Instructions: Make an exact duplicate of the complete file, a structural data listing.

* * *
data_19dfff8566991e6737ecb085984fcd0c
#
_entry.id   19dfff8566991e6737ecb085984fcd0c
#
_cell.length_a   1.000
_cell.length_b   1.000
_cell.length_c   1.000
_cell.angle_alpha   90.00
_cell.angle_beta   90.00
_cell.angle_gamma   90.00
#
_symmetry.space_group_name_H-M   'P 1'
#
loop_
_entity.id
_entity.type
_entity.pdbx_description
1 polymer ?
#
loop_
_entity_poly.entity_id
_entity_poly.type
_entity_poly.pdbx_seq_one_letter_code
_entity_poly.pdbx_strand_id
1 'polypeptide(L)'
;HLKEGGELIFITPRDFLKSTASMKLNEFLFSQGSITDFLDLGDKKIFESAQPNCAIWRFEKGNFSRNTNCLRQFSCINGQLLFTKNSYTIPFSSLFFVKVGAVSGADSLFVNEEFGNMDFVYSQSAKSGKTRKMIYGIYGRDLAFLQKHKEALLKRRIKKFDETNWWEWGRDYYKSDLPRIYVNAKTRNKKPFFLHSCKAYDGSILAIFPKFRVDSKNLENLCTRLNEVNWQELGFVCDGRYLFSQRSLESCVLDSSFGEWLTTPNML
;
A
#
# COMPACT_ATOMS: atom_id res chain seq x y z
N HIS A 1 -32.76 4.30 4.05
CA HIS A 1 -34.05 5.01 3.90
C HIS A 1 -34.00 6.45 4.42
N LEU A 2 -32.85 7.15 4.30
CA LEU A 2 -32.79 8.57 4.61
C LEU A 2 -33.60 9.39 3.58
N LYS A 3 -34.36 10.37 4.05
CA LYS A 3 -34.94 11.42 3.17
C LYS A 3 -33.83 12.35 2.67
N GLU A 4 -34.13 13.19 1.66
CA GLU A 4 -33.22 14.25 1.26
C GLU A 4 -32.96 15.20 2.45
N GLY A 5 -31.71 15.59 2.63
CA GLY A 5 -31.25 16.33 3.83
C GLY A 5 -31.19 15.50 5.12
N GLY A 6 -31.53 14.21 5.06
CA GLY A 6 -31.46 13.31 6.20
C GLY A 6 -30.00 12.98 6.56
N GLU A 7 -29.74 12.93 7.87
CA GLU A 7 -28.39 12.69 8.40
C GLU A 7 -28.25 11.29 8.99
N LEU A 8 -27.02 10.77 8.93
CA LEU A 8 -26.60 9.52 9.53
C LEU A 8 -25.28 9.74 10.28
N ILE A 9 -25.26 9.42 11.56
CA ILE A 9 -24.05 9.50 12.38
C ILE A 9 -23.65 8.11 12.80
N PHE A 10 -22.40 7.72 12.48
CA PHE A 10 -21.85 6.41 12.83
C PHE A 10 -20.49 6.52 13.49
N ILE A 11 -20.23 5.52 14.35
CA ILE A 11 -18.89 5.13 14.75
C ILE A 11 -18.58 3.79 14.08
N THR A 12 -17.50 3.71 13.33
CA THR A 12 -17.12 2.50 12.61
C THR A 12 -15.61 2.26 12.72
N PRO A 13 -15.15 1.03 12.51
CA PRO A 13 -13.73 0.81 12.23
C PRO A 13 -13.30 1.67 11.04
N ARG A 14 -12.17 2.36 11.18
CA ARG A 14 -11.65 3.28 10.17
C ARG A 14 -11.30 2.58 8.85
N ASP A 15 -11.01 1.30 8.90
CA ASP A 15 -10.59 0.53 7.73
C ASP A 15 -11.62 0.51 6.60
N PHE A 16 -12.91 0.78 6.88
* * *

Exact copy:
data_19dfff8566991e6737ecb085984fcd0c
#
_entry.id   19dfff8566991e6737ecb085984fcd0c
#
_cell.length_a   1.000
_cell.length_b   1.000
_cell.length_c   1.000
_cell.angle_alpha   90.00
_cell.angle_beta   90.00
_cell.angle_gamma   90.00
#
_symmetry.space_group_name_H-M   'P 1'
#
loop_
_entity.id
_entity.type
_entity.pdbx_description
1 polymer ?
#
loop_
_entity_poly.entity_id
_entity_poly.type
_entity_poly.pdbx_seq_one_letter_code
_entity_poly.pdbx_strand_id
1 'polypeptide(L)'
;HLKEGGELIFITPRDFLKSTASMKLNEFLFSQGSITDFLDLGDKKIFESAQPNCAIWRFEKGNFSRNTNCLRQFSCINGQLLFTKNSYTIPFSSLFFVKVGAVSGADSLFVNEEFGNMDFVYSQSAKSGKTRKMIYGIYGRDLAFLQKHKEALLKRRIKKFDETNWWEWGRDYYKSDLPRIYVNAKTRNKKPFFLHSCKAYDGSILAIFPKFRVDSKNLENLCTRLNEVNWQELGFVCDGRYLFSQRSLESCVLDSSFGEWLTTPNML
;
A
#
# COMPACT_ATOMS: atom_id res chain seq x y z
N HIS A 1 -32.76 4.30 4.05
CA HIS A 1 -34.05 5.01 3.90
C HIS A 1 -34.00 6.45 4.42
N LEU A 2 -32.85 7.15 4.30
CA LEU A 2 -32.79 8.57 4.61
C LEU A 2 -33.60 9.39 3.58
N LYS A 3 -34.36 10.37 4.05
CA LYS A 3 -34.94 11.42 3.17
C LYS A 3 -33.83 12.35 2.67
N GLU A 4 -34.13 13.19 1.66
CA GLU A 4 -33.22 14.25 1.26
C GLU A 4 -32.96 15.20 2.45
N GLY A 5 -31.71 15.59 2.63
CA GLY A 5 -31.25 16.33 3.83
C GLY A 5 -31.19 15.50 5.12
N GLY A 6 -31.53 14.21 5.06
CA GLY A 6 -31.46 13.31 6.20
C GLY A 6 -30.00 12.98 6.56
N GLU A 7 -29.74 12.93 7.87
CA GLU A 7 -28.39 12.69 8.40
C GLU A 7 -28.25 11.29 8.99
N LEU A 8 -27.02 10.77 8.93
CA LEU A 8 -26.60 9.52 9.53
C LEU A 8 -25.28 9.74 10.28
N ILE A 9 -25.26 9.42 11.56
CA ILE A 9 -24.05 9.50 12.38
C ILE A 9 -23.65 8.11 12.80
N PHE A 10 -22.40 7.72 12.48
CA PHE A 10 -21.85 6.41 12.83
C PHE A 10 -20.49 6.52 13.49
N ILE A 11 -20.23 5.52 14.35
CA ILE A 11 -18.89 5.13 14.75
C ILE A 11 -18.58 3.79 14.08
N THR A 12 -17.50 3.71 13.33
CA THR A 12 -17.12 2.50 12.61
C THR A 12 -15.61 2.26 12.72
N PRO A 13 -15.15 1.03 12.51
CA PRO A 13 -13.73 0.81 12.23
C PRO A 13 -13.30 1.67 11.04
N ARG A 14 -12.17 2.36 11.18
CA ARG A 14 -11.65 3.28 10.17
C ARG A 14 -11.30 2.58 8.85
N ASP A 15 -11.01 1.30 8.90
CA ASP A 15 -10.59 0.53 7.73
C ASP A 15 -11.62 0.51 6.60
N PHE A 16 -12.91 0.78 6.88